"...on being loaded to four inches including powder, shot &wadding..."

Philip Turnor, Letter to London Offices of HBC, 1779 (Tyrell, 258)


“As you might expect, parts from many Type G trade guns have been recovered in FL. I think the one that you are referring to and the one that is the most complete is the piece recovered from the Suwannee River at Running Springs by a river diver back in 2005. It was marked “Williams” on the lock, but no proof marks were found discernable on the barrel. It was 24 gauge or .58 cal. and the barrel was 46 ˝” in length. It was octagon to round with a diameter of 1.2” at the breech. It was found loaded with a ball that looked to have been whittled down in size and palm or palmetto fiber appeared to be the wadding.”

E-mail from James Levy, a conservator working for the State of Florida.

We have now to speak of another species of wadding, which has novelty, at least, to recommend it ; but, in truth, it may be preferred to hat-wadding, for the principles of that equally apply to this, and it possesses one great advantage in the circumstance of not fouling the barrel so much as the other. The wadding to which we allude, is made of the cloth called fear-naught, or shepherd's cloth, which is very generally known, fitted to the bore of the piece by a punch ; but it must not be dyed, for the acid which is said to set the colour, will rust the inside of the barrel immediately in contact with it, and especially if the gun is laid by charged. –
The Sporting Magazine October 1793



Mario

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Wahkahchim
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Joined: 29 Jul 2010
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Real Name: Peter Andresen

PostPosted: Fri Mar 25, 2011 6:50 pm    Post subject: Reply with quote

Wow, Mario, I am going to have to print and save what you just posted! Thanks!

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KarlK
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Joined: 24 May 2007
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Location: Grand Portage, Minnesota
Real Name: Karl Koster

PostPosted: Fri Mar 25, 2011 8:47 pm    Post subject: Shooting Reply with quote

Here is from an article in the works, the article will detail how to choose a gun and it's accoutrements:

How your persona will define what gun is right for you...

Then, what to carry per persona:

What tools can be documented:

Worm... what type?

Wire...what type?

Flint: spall/wedge or platform/prismatic/blade?

Powder...what type?

Can one document a ball puller or powder charger for his persona...etc...

On shooting a smoothie, here is some wadding doc. by far the most common way, way more than patching a ball:

Shooting in modern re-enacting mostly mirrors standard rifle techniques that go back a ways, but were dealing with smoothbores, it' a different creature. It is also likely many of the men we emulate never had experiance with rilfes and only know the smoothbore. Powder and ball remain the same in both rifled and smoothbores but a difference at times appears in the middle of these. Rifles enjoy a tight fit in the barrel, this allows those grooves to take hold and apply the spin on the ball, a tight fit is compensated by what is termed a "patch". The use of the patch among smoothbores, it just isn't seen as nearly as the term wadding. All this can be confusing. What is wadding? How do we know wadding and patching are not the same thing in some instances? An early wadding reference, albeit from across the great pond, comes from a verse in A.B. Markland's 1727 poem: Pteryplegia: Or, The Art of Shooting Flying: "Now search for Tow, and some old saddle pierce: No Wadding lies so close or drives so fierce.", besides this foriegn reference evidence from this country exist as well. Instances include the discovered "Wickham Musket" of Virginia, a firearm discovered in an old privy still loaded with wadding and the 1779 military order in Boston to the troops requesting they have "tow for wadding" as well as other items like priming wires and worms which we have covered already:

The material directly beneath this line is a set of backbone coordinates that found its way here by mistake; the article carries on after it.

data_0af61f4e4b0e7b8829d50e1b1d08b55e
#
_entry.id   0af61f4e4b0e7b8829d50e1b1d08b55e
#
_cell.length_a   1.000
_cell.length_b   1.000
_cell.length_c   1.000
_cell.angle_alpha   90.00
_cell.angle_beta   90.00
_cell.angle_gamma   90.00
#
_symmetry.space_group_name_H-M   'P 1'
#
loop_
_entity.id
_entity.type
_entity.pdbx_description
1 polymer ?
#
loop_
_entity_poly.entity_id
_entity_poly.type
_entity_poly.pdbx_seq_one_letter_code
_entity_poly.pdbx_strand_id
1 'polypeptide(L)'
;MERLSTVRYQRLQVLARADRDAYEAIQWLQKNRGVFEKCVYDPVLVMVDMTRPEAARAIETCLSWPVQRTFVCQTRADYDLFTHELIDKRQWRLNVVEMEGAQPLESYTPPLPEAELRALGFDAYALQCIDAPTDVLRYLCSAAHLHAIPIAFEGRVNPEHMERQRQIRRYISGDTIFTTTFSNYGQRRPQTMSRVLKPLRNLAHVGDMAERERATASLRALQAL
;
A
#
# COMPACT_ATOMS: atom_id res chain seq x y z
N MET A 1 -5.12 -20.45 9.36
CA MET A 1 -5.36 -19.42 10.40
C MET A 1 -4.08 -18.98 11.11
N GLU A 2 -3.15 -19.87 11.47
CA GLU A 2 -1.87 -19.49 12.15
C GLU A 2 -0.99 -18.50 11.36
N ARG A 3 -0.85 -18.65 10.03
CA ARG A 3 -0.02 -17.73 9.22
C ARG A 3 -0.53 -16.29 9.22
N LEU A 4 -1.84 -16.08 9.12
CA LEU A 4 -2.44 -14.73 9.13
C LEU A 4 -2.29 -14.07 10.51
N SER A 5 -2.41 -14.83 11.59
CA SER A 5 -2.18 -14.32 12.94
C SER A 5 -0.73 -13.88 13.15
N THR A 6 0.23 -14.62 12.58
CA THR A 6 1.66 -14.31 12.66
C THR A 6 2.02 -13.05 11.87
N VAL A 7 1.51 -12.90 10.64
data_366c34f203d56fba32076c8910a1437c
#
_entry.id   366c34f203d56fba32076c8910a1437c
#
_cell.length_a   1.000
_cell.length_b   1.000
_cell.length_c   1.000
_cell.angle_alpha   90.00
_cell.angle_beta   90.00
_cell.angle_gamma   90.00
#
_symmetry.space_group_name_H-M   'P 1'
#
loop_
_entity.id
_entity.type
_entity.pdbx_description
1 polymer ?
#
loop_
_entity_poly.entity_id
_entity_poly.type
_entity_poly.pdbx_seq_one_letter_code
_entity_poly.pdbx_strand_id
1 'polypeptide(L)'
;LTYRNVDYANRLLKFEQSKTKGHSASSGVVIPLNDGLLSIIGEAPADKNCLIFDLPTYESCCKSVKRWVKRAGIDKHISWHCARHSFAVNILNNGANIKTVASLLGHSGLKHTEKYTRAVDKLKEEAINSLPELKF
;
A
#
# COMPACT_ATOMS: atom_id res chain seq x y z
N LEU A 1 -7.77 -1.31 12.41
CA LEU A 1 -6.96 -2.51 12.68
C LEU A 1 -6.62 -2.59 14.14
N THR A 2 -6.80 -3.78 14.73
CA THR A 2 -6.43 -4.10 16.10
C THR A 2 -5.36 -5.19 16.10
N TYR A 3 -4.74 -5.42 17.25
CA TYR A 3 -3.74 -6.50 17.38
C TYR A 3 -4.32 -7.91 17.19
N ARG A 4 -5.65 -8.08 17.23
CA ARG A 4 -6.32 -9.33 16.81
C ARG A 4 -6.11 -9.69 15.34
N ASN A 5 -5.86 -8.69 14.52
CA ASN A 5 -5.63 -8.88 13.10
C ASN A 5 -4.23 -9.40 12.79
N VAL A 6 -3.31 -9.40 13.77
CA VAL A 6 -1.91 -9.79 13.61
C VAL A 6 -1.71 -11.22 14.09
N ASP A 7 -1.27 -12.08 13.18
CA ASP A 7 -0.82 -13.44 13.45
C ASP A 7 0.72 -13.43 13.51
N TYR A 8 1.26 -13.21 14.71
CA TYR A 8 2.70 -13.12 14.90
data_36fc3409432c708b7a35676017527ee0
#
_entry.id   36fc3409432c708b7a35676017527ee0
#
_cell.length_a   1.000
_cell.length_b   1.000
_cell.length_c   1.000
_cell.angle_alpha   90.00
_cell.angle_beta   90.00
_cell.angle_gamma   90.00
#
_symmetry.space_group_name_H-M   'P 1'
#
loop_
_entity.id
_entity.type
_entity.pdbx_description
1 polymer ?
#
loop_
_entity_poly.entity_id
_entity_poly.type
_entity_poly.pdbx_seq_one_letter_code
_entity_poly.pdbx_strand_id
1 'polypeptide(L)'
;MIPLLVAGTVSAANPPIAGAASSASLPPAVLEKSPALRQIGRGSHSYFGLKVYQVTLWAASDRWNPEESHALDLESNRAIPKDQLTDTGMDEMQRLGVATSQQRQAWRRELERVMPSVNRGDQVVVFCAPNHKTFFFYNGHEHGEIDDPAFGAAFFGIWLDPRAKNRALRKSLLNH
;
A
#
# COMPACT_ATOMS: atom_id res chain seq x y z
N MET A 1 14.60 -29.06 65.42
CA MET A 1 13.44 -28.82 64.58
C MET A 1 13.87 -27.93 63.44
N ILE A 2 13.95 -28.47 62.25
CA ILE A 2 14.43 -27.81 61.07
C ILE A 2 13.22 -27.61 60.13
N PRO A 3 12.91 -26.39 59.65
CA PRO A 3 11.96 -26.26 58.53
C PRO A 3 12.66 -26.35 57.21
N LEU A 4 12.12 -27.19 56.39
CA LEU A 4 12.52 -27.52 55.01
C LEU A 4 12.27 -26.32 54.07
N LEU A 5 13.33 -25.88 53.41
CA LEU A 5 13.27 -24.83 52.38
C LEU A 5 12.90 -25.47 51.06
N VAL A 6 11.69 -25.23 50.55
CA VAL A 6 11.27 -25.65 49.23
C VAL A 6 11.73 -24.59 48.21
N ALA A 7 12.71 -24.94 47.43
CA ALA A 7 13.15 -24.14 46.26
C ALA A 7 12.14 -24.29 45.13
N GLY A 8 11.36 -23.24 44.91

To Shrimpton Hutchinson Esq.
SIR,
You are hereby ordered and directed, to compleat yourself with ARMS and Accoutrements, by the 12th Instant, upon failure thereof, you are liable to a FINE of THREE POUNDS; and for every Sixty Days after, a FINE OF SIX POUNDS, agreable to Law.
Articles of Equipment,
A good Fire-Arm, with a Steel or Iron Ram-Rod, and a Spring to retain the same, a Worm, Priming wire and Brash, and a Bayonet fitted to your GUN, a Scabbard and Belt therefor, and a Cutting Sword, or a Tomahawk or Hatchet, a Poach containing a Cartridge Box, that will hold fifteen Rounds of Cartridges at least, a hundred Buck Shot, a Jack-Knife and Tow for Wadding, six Flints, one pound powder, forty Leaden Balls fitted to your GUN, a Knapsack and Blanket a Canteen or Wooden Bottle sufficient to hold one Quart.